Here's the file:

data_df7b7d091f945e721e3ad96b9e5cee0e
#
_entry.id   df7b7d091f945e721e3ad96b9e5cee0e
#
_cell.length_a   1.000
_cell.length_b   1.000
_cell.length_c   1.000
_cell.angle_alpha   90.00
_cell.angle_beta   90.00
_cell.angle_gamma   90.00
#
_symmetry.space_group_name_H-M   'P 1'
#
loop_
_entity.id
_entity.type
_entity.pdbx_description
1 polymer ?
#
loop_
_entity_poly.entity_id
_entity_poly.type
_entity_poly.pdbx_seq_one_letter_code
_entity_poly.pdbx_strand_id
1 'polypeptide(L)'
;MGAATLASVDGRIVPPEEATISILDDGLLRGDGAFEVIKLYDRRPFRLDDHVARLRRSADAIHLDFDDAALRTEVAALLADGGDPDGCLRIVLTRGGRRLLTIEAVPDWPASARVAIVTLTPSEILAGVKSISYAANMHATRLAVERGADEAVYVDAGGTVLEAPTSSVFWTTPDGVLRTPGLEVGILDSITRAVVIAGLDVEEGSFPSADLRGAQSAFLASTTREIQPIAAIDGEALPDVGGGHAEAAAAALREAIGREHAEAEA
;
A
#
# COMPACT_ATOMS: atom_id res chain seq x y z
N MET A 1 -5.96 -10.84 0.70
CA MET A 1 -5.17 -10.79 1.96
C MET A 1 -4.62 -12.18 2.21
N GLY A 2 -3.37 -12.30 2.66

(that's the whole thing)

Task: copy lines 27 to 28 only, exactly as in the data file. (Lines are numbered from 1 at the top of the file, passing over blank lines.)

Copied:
;
A